As a modern reader, 100 years on, I am surprised at how much still rings true, though we are perhaps less likely to be scandalised at anything. Some Victorian sensibilities are mentioned (e.g. Mr. Hearty’s remark that ‘women have limbs, not legs’) but many topics are still relevant and understood today: men feel that ‘Women ain’t wot they was’… ‘it’s women everywhere now. They’re on buses, driving’vans … yer can’t get away from ‘em’. And the arguments for and against involvement in a war which doesn’t directly threaten Britain could be heard in any modern gathering; as no doubt could the patriotic support of Britain ‘s monarchy and free speech (‘We got a fine ole country and a good king, an’ we can tell an archbishop to go to ‘ell …wi’out getting’ pinched for it’.) The challenges of matrimony can be understood by any generation, e.g. when Bindle finally admits that, when women seem to change with marriage, ‘P’r’aps it’s because they find out all about yer’; and he touchingly pacifies his wife by making the great sacrifice of agreeing to attend chapel on Sunday. Even women’s fashion comes up, but may divide opinion less now than when Mrs. Bindle shunned, (as ‘contrivances of the devil’) ‘a short skirt and a pneumonia-blouse’ – an outfit which would raise few eyebrows on today’s high street! This book is full of witty phrases, which made me laugh out loud, and I am glad to have read it.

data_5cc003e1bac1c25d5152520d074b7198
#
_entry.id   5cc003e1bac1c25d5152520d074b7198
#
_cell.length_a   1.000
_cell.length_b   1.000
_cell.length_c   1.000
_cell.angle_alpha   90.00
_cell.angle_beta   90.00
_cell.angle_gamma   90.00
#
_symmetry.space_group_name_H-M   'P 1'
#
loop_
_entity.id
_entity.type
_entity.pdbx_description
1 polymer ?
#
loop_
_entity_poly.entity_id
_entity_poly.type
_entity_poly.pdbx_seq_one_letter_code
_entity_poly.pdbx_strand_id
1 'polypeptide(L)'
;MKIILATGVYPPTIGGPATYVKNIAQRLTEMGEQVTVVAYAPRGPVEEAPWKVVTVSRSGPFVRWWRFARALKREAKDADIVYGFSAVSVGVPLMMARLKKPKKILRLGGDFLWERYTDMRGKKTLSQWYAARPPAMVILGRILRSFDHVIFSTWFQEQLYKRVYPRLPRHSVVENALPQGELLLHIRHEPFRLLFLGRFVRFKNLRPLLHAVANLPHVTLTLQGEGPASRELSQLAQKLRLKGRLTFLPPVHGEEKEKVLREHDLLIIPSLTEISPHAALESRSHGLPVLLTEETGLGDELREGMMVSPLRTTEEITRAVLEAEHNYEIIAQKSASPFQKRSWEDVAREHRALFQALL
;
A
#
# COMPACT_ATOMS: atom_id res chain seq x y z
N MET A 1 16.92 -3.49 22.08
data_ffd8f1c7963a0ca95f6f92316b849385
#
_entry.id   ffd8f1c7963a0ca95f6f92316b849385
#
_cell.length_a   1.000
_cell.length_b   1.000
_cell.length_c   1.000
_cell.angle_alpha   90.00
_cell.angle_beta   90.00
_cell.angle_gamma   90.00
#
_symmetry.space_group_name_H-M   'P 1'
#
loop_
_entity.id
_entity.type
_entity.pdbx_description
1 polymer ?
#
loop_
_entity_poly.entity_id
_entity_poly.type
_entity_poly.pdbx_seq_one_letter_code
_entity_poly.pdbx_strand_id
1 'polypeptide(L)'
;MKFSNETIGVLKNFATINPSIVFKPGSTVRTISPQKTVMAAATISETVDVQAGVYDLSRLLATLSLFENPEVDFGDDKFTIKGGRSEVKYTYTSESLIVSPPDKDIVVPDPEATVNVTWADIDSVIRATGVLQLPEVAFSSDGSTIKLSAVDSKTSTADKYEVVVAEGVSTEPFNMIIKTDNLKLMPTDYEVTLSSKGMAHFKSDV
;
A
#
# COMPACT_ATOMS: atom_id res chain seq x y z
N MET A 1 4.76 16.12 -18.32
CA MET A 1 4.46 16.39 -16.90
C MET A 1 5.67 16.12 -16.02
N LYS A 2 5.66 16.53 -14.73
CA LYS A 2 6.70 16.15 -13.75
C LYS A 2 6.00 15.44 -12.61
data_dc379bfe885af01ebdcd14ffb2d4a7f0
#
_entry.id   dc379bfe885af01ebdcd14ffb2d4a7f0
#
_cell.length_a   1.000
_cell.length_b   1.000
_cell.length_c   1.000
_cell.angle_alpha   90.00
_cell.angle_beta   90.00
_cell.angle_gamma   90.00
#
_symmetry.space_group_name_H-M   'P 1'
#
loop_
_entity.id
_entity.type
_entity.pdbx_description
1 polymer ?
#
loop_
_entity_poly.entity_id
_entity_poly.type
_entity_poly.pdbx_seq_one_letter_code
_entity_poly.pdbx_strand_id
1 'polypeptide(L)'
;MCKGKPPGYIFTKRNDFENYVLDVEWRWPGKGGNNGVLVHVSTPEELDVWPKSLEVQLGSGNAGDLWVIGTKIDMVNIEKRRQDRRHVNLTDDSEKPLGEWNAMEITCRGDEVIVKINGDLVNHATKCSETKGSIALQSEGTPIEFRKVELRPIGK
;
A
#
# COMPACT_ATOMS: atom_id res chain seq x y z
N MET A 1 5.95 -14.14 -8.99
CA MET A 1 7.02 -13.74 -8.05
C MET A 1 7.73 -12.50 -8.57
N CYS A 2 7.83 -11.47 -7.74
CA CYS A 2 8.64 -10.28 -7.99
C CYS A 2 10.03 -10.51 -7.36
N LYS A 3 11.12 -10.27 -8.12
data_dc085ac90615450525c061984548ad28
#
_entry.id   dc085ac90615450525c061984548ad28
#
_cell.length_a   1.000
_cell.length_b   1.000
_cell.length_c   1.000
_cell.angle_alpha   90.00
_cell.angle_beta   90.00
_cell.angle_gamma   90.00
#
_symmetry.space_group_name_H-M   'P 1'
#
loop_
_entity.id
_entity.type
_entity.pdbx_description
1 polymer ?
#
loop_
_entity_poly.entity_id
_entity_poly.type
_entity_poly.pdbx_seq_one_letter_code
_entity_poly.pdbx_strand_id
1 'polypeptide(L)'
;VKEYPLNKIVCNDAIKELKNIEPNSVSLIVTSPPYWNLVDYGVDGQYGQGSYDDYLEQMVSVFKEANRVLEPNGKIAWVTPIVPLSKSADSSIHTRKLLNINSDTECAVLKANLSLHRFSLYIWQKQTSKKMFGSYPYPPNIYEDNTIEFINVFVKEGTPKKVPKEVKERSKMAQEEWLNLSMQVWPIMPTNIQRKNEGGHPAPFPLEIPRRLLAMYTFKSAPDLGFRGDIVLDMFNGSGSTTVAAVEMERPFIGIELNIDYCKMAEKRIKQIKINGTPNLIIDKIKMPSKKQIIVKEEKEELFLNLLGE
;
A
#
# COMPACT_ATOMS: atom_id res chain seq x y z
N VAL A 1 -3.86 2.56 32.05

Review of Adventures of Bindle by Margaret B:

A picaresque novel about Bindle, a larger than life cockney and prankster with a strong sense of what he believes to be right and wrong. He sets out through practical jokes and pranks to expose and even punish hypocrisy, bullying, narrow mindedness, snobbery and arrogance. However some of his pranks seem rather cruel and unnecessary to a 21st century reader– such as letting a flat to two different and quite innocent tenants while he is a temporary caretaker or covering a group of suffragettes in soot.

The novel provides fascinating insight into the daily lives of lower middle class Londoners during the First World War– what they ate, what they did to entertain themselves, what they wore, their working lives and the daily domestic duties. The description of Mrs. Bindle doing the ironing while she is in a rage with her husband is very amusing.

The book challenges conventional morality in a light hearted way but we only tend to see things from Bindle’s point of view. There is no debate. Most of the characters are quite stereotypical and two dimensional – almost cartoon like which makes it easier to accept the way they are treated. Bindle is portrayed as a loveable rogue (a first World War Del Boy?) but the way he treats people can feel uncomfortable at times.

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2 thoughts on “Bindle by Herbert Jenkins (1916) and Adventures of Bindle (1919)

  1. Fascinating. Jenkins was also publisher and author of “Patricia Brent: Spinster” which has got some attention from other blogs recently!